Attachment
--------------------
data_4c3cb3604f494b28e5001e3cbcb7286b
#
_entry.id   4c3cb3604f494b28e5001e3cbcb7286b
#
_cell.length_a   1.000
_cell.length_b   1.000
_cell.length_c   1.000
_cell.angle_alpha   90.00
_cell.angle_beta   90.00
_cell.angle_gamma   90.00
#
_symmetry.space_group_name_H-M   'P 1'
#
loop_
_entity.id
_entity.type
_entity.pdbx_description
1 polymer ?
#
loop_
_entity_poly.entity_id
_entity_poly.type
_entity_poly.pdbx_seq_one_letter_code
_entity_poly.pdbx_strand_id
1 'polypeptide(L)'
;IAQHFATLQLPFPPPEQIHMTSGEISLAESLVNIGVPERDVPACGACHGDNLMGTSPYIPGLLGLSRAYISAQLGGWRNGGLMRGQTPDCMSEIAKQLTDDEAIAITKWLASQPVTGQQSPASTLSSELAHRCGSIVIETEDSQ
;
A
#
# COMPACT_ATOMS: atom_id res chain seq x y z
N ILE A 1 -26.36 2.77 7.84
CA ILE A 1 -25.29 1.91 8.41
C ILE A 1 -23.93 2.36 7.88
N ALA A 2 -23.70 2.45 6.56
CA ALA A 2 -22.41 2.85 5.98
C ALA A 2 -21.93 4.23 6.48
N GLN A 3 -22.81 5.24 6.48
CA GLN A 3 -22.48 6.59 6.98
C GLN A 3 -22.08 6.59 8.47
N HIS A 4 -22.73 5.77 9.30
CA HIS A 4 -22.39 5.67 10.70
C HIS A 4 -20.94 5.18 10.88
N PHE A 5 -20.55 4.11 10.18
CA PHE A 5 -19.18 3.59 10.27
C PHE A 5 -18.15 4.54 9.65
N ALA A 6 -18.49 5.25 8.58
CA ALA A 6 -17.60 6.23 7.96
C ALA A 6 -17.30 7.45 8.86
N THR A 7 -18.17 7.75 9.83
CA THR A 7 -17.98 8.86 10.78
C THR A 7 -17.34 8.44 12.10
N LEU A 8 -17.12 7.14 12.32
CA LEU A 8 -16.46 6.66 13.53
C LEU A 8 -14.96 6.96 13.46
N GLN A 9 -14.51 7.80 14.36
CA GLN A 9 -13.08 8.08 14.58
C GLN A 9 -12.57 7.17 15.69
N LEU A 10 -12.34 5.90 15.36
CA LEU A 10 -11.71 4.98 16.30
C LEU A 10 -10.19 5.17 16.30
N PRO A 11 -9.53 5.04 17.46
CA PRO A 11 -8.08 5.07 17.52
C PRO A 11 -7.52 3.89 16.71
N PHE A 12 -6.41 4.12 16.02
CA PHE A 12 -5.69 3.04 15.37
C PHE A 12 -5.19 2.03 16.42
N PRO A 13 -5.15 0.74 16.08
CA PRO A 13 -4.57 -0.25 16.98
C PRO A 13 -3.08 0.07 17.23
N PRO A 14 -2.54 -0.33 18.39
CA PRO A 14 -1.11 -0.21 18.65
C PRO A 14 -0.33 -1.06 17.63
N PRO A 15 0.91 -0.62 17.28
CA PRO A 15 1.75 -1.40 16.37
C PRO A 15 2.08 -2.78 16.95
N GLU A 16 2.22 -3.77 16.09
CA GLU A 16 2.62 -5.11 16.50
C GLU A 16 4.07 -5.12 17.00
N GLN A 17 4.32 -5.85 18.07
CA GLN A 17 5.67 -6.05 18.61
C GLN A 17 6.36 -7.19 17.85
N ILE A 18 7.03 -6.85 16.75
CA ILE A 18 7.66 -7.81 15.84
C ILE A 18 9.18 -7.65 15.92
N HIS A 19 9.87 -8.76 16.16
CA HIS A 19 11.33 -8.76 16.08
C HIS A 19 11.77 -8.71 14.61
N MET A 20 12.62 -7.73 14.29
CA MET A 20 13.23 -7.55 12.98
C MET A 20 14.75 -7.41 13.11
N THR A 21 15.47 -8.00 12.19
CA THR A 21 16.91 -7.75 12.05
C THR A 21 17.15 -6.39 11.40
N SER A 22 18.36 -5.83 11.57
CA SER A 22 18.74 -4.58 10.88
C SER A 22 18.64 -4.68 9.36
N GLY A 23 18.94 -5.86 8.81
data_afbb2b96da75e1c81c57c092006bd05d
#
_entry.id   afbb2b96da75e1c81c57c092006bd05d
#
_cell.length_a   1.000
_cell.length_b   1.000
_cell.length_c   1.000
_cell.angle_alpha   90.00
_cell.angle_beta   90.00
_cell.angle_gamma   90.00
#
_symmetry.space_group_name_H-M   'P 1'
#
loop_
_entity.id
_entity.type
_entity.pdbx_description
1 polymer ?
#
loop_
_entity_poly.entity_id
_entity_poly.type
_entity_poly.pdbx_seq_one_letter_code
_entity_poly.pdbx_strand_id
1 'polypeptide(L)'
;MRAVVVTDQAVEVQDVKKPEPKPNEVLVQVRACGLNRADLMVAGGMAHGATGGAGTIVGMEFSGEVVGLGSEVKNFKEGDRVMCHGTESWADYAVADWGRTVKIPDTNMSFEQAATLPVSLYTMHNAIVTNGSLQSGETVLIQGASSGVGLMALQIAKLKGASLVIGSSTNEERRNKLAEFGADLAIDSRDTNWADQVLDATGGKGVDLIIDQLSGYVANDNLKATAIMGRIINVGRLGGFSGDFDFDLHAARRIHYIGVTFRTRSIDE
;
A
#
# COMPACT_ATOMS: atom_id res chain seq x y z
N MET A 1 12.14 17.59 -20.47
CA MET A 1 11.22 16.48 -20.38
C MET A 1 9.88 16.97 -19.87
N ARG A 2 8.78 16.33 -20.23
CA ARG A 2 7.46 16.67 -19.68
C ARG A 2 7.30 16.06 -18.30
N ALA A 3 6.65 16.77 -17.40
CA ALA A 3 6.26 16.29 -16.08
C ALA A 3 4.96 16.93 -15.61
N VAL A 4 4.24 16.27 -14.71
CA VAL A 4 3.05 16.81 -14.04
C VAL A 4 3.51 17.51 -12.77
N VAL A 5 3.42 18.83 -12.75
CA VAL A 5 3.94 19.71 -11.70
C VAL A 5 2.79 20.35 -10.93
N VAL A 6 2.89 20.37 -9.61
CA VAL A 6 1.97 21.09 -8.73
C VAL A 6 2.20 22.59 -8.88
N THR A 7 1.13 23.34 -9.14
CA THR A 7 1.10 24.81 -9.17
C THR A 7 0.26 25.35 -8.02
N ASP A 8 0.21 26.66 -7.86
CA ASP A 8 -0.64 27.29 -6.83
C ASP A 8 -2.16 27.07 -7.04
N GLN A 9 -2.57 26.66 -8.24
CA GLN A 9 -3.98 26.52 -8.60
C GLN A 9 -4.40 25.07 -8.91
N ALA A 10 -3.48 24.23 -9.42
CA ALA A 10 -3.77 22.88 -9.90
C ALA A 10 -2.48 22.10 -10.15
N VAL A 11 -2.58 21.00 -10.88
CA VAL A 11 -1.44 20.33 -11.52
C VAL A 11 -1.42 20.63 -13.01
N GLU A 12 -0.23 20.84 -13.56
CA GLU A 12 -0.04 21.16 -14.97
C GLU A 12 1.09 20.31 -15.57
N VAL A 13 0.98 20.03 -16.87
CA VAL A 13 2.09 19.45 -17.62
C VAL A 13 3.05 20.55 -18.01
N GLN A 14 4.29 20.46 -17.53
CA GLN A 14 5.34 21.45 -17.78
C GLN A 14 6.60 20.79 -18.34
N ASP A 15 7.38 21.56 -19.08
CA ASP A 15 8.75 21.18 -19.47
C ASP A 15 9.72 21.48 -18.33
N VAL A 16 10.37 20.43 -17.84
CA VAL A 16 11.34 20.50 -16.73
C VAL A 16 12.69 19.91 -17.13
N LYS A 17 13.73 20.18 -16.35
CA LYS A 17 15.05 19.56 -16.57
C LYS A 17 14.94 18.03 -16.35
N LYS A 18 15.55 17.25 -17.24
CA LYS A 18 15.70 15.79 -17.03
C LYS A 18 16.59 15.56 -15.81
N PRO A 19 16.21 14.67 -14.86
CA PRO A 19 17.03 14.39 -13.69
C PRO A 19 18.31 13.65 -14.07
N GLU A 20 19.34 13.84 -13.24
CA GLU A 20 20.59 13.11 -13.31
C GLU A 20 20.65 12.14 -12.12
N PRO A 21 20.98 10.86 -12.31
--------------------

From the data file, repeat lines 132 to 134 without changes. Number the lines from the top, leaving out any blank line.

CA ARG A 2 7.46 16.67 -19.68
C ARG A 2 7.30 16.06 -18.30
N ALA A 3 6.65 16.77 -17.40